EMERGENCE: SARS-CoV, MERS-CoV and SARS-CoV2 – The evolutive and emerging potential of coronaviruses came into the limelight during the 2002-2003 SARS (Severe Acute Respiratory Syndrome) pandemic with over 8,000 cases including 774 deaths (http://www.who.int/csr/sars/en/). The origin of SARS-CoV has been traced back to Rhinolophidae bat species but its emergence in Human is undoubtedly linked to wildlife hunting, farming and trading of civet (Paguma larvata, identified as the intermediary-host) in the Guangdong province (Ge et al. 2013). This South-Western China region experienced an outstanding industrialisation, urbanisation and growth during decades preceding the SARS-CoV emergence. The number of civet farming facilities expanded fifty times during 5 years before the emergence, illustrating te consequences of uncontrolled human activities at the interface with wildlife. Another similar and prominent spillover of coronavirus occurred in the region in 2016 and provoked a large-scale outbreak of fatal disease in pigs (SADS-CoV), causing the death of over 24,000 piglets in South-Western China (Zhou et al. 2018). The event of the SARS pandemic claims several features that are unique to it: it was the first of the 21st century pandemics. It was the first pandemic to benefit from Internet networking along with tight international collaboration between research laboratories, and the first to be brought under control thanks to the rapid launching of sound health policy. Following the SARS pandemic, two other human coronaviruses (NL63 and HKU1, both of animal origin) were identified albeit infecting humans for decades or centuries.
Ten years later, in April 2012, another Betacoronavirus, the Middle-East Respiratory Syndrome Coronavirus (MERS-CoV), emerged and was responsible for a SARS-like syndrome and acute renal failure in humans. To date, a total of 2,519 lab-confirmed cases are reported, including 866 (37%) associated deaths (WHO, MERS situation update, Jan 2020). This coronavirus found his deep origins in bats but circulated in camels for over 40 years. Camel extraordinary abundance in the vicinity of human in the middle east promoted the species barrier crossing and the emergence of MERS-CoV in human, yet without very efficient inter-human transmission in the global population.
These examples of emergence, extensively studied, revealed that the probability of spillover (i.e. interspecies transmission) of a virus is all the more important as the contacts are frequent. This makes the “farming” of a wild animal (susceptible to virus infection) particularly at risk for urban and immunologically naive human populations. The actual SARS-CoV2 emergence and pandemic are a reminder of the permanent risk of emergence of zoonotic pathogens spreading from their animal reservoirs to humans, and the need for better understanding of underlying processes as a first step toward the anticipation and the prevention of re-emergence. The economic cost of the SARS pandemic was estimated to be between 30 and 50 billions USD, though the virus circulated only 8 months in the human population and infected less than 9,000 individuals on the planet. Given China, USA, or European Commission recent announcements, SARS-CoV2 pandemic is going to overcome SARS-CoV in term of global cost. A deeper understanding of the transmission ecology of coronaviruses and zoonoses, especially at the interface between humans and animals, is necessary to improve anticipation-based prevention measures to mitigate the risk of emergence.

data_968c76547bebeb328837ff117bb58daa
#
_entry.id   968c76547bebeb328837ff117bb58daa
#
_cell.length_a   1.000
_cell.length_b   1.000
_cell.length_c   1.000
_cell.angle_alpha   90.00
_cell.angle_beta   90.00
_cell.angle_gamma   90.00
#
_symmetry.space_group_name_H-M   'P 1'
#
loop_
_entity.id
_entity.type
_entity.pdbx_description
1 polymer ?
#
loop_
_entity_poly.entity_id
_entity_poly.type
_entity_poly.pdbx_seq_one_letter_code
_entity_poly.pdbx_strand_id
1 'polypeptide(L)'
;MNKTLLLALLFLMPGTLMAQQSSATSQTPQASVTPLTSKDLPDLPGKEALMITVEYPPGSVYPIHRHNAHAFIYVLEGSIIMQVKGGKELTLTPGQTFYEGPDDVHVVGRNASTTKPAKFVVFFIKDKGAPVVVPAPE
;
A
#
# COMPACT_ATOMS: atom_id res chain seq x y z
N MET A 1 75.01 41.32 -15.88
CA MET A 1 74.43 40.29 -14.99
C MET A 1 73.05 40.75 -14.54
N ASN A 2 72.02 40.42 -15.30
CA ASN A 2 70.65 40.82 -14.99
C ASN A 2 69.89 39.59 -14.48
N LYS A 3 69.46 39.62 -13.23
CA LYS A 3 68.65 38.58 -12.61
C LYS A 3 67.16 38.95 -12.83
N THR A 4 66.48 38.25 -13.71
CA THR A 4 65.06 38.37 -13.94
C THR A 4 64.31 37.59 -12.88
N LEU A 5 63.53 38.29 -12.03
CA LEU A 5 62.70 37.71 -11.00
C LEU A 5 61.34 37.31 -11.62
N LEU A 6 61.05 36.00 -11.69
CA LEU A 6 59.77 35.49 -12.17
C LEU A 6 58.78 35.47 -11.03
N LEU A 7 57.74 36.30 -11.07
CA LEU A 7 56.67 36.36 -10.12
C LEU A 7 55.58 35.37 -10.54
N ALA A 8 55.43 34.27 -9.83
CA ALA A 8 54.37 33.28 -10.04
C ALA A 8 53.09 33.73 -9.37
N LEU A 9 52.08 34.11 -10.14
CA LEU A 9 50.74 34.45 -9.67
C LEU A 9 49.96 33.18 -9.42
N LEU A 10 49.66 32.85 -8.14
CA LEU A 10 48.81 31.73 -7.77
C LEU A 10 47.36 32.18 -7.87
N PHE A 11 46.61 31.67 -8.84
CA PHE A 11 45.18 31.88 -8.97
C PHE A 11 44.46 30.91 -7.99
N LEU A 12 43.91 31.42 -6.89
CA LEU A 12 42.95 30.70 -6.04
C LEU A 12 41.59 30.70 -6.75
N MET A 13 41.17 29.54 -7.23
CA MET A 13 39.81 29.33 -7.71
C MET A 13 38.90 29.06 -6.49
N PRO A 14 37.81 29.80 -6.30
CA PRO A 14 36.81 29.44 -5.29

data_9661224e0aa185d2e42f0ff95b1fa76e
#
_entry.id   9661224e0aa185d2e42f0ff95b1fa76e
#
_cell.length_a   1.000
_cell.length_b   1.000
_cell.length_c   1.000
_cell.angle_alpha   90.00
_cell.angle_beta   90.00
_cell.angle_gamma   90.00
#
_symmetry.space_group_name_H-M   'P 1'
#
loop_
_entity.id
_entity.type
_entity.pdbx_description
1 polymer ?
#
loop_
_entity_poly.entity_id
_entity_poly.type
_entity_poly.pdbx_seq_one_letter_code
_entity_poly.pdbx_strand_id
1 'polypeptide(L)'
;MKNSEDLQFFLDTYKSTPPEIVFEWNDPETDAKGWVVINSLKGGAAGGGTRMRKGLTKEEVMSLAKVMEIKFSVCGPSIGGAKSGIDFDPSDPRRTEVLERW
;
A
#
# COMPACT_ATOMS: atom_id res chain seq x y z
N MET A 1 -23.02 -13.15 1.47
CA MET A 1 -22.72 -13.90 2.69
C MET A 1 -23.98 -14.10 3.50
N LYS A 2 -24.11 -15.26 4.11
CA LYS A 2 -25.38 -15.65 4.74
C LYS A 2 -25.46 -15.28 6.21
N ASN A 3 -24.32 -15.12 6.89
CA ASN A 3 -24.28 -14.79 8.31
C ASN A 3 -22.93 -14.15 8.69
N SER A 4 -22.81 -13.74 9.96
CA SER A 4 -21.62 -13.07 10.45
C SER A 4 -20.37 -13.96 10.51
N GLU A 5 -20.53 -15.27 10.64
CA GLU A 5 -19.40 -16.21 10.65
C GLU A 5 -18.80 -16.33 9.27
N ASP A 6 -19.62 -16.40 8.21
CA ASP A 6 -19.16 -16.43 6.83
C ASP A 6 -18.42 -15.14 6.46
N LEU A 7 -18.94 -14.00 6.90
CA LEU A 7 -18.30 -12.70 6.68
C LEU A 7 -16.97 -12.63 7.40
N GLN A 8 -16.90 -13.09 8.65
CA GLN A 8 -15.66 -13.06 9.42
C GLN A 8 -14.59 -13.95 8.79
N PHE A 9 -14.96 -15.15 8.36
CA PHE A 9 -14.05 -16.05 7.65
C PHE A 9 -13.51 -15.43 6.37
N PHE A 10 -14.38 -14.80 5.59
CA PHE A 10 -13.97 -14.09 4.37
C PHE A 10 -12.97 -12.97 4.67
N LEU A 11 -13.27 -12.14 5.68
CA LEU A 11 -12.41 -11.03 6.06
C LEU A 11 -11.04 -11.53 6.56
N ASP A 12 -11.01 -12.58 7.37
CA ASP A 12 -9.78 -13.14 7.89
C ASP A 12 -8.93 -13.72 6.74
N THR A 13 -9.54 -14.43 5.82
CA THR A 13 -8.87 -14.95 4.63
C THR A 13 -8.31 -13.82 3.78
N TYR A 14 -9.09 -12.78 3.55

Such vision is an integral part of the “One Health” approach that incorporates broader, more holistic perspective to the continuum among ecosystems. This approach allows us using tools of preventive action, namely rapid detection of a sporadic yet “abnormal” phenomenon and the implementation of a rapid and adequate response.
Most studies on SARS-CoV2 and funding engaged to date are understandably directed toward emergency measures such as clinical management of cases, potential drug trials or vaccine development with little to no attention paid to the necessity to increase the knowledge on the diversity and origin of the virus. Data from China on this crucial question have been eclipsed, in a way or another, by the actual human crisis. It is our firm conviction that these aspects need urgent and adequate consideration and should be explored shortly. Indeed, given the fast evolution rate of the coronavirus(es) we are dealing with, the footprints of its emergence is going to rapidly be blurred and need to be immediately and properly investigated, to document our future emergences anticipation and prevention program. To our knowledge, no other consortium had the perfect mixture of advantages and prompt in-situ feasibility proposed in DisCoVer. This project aims to pave the way for future programs dedicated to anticipating emerging infections. As told by Charles Nicolle, director of the Institut Pasteur de Tunis, one century ago: “Il y aura des maladies nouvelles, c’est un fait fatal / there will be new diseases, it is an inevitable fact”. This is now our duty to address his visionary legacy.